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Work all day followed by a quick nap and no words before 7:30pm. Andrea kicked me out of the house and I trundled off to the coffee house, was disappointed by the lack of London Fog Tea, and sat to write. When I’m working on a project, it takes me a few days to hit my stride. So far, so good. I did a lot better with suppressing the urge to edit and hey, I made up for yesterdays shortfall.

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I think I’m going to try blogging as I go — nothing extensive because I don’t want to take away from the real writing but I do want to jot down my thoughts. This is a process of learning and experimentation for me. I’ve been writing short stories seriously for four years but writing something novel-length is a different kind of beast. One thing talked about on Twitter today was that some people actually start querying their Nano novels shortly after they’ve finished.

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Today is November 1st, the start of a new NaNoWriMo. I’ve been doing, or trying to do, NaNoWriMo, on and off unsuccessfully since 2002 when my efforts netted about 4,500 words. Timing is a bitch. After I start writing seriously in 2007, I intended to do Nano that year. That November, a few days into the month, my marriage split up. The following November was the official divorce. A few slim years later, it preceded bankruptcy.

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I’ve been running slow on spoons and managing my time carefully, and I neglected to post this sooner. I am extremely delighted to announce the sale of my story, My City of Ruins, to Timid Pirate Publishing, for their anthology Finding Home: Community in Apocalyptic Worlds. Pre-orders will be available on their website November 1st, and the anthology will be released on December 15th, just in time for Christmas. Behold, the Table of Contents:

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I just mailed off my first story submission since 2009. Most of my submissions are electronic but, dating back to my first submissions circa 2007, I think I’ve mailed off 5 or 6 stories or about 5% of my total submissions. Some writers don’t even own printers (John Scalzi comes to mind). Markets are evolving — not quite matching pace, but at least trailing the pack. Analog and Asimov both use the electronic submissions system developed by Neil Clarke.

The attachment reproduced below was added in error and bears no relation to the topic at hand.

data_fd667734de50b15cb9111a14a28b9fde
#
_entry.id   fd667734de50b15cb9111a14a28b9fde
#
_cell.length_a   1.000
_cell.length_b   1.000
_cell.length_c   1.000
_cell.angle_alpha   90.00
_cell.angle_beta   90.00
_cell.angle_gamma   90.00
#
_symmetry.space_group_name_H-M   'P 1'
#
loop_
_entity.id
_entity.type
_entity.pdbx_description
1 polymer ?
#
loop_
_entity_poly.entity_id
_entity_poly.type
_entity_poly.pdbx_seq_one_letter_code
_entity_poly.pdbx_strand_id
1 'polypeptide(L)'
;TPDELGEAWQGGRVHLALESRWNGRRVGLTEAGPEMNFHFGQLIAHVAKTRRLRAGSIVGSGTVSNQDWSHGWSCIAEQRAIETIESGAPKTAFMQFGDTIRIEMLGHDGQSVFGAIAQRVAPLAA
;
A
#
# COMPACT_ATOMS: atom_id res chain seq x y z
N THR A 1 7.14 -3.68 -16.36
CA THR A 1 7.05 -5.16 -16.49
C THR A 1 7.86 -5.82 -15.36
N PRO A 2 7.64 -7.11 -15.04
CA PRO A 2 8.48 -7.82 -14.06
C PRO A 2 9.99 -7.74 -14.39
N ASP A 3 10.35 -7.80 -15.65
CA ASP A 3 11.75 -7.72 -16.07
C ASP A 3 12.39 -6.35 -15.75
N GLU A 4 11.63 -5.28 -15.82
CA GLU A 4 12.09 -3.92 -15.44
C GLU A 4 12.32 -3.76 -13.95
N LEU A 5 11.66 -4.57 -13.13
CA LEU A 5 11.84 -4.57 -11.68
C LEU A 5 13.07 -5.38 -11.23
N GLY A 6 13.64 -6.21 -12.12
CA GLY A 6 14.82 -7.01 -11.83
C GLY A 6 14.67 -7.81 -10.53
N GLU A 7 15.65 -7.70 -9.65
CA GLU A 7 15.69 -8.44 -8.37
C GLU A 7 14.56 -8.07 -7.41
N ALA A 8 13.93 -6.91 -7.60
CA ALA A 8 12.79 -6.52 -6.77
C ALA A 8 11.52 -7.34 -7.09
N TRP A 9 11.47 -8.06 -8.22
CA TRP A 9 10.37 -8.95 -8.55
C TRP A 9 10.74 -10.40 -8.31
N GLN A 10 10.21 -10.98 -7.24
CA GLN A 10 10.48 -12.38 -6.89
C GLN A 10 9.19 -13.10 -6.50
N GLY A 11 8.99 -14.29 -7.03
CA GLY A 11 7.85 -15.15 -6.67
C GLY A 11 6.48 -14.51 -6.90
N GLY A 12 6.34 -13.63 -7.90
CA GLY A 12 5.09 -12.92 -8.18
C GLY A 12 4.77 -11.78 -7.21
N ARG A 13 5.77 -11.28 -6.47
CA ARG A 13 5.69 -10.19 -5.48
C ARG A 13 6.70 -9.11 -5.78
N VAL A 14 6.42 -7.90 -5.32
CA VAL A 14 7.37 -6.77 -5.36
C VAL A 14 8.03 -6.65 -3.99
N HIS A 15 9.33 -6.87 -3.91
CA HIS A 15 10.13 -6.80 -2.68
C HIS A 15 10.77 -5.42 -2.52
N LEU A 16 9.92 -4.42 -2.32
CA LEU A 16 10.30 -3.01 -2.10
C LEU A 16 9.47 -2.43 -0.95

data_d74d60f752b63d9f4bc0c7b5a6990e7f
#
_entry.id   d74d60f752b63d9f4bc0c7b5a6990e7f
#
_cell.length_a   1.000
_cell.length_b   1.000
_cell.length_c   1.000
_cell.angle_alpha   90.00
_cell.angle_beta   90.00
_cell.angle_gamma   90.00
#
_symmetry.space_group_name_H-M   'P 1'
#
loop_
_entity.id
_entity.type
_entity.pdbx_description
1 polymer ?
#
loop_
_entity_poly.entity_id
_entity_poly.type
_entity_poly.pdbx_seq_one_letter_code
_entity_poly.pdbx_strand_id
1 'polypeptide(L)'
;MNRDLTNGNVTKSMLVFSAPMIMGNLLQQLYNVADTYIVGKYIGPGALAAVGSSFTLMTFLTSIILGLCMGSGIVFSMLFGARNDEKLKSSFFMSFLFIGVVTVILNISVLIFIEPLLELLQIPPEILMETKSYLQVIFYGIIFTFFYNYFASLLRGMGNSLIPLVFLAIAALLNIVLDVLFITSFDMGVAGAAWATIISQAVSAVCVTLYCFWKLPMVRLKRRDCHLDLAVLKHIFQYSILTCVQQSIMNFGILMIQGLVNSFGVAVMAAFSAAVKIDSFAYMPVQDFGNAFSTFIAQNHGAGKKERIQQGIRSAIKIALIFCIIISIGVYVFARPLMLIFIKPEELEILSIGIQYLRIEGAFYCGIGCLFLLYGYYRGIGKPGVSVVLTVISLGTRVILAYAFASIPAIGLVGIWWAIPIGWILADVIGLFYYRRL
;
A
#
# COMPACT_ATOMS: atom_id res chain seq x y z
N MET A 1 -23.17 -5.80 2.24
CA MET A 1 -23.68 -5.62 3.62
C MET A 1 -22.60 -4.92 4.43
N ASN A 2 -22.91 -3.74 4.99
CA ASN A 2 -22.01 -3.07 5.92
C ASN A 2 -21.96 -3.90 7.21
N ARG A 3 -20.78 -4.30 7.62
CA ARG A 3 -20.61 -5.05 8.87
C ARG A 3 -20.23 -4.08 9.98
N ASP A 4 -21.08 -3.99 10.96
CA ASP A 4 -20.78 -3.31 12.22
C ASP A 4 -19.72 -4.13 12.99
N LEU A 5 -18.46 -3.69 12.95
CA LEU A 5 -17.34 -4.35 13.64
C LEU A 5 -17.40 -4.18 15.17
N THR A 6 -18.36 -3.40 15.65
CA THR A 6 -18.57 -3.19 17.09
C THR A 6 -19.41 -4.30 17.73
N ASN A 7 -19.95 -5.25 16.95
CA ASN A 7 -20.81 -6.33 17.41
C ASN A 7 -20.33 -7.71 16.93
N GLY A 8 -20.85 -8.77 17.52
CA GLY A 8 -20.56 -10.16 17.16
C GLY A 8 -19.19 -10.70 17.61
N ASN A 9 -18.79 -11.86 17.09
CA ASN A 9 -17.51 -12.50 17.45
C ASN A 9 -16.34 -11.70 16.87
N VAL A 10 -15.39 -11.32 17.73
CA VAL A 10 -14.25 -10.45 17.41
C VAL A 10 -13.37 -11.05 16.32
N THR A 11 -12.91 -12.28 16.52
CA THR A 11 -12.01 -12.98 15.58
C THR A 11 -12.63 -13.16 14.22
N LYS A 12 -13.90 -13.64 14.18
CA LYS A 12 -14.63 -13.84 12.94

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Fate. Destiny. The word Kismet is the Turkish word to describe something I don’t normally lend much weight to. Sometimes things happen, though. A completely random series of events that leads to something wonderful and there’s no better way to describe it. Yesterday started off kind of shitty. I was already in a bad mood, thanks to the Sunday dinner with family that ended in a bullying event by an asshole uncle-in-law that left me with back spasms, followed by a shredded tire on the borrowed truck driven by my brother-in-law that should never have been driven in the condition it was in.

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July 6th, 2009. That’s the date I discovered Crossed Genres. I know this because that’s the same date I submitted a story to them, and withdrew it the following day. See, I was still a very wet behind the ears writer and I was so excited about their current genre to notice that it was the previous month’s genre. Still, I had the good sense to email Bart and Kay the next day to let them know about my mistake but from that day forward I was a fan.

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We went to Toronto last week. Sort of a mini-vacation. We planned the trip around a few events and winged the rest. We didn’t realize the Toronto International Film Festival (TIFF) was happening, which sort of made finding last minute hotel rooms an adventure. We headed up Sunday, with an all too brief stopover along the way to meet up with twitter pal SheikYurbouti, followed by a mad rush to make it downtown in time for the first of our first of three Pearl Jam concerts.

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The Crimson Pact 2, which includes my flash fiction “History of the Flesh“, is now available from Amazon.com, Barnes & Noble, and probably other places that sell ebooks. Five bucks for twenty-eight stories and over 500 pages worth of fiction is a steal. There’s even a Youtube channel filled with book trailers if you need convincing. This little story is set in the same world as the novel I’m working and I’m very happy to see it in print, so to speak.

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August, blessedly, is over. Besides the heat, humidity, and histamine that’s kept me inside for most of the month, I shouldn’t complain too much. I watched my friends get married via Google Handout. The car broke down, requiring a tow and new battery. I watched Life on Mars (the UK version) and Andrea and I finally caught up on Fringe. Life on Mars — what a fabulous idea. Now that I’ve seen both the US and original UK versions I feel like I should say something about it.

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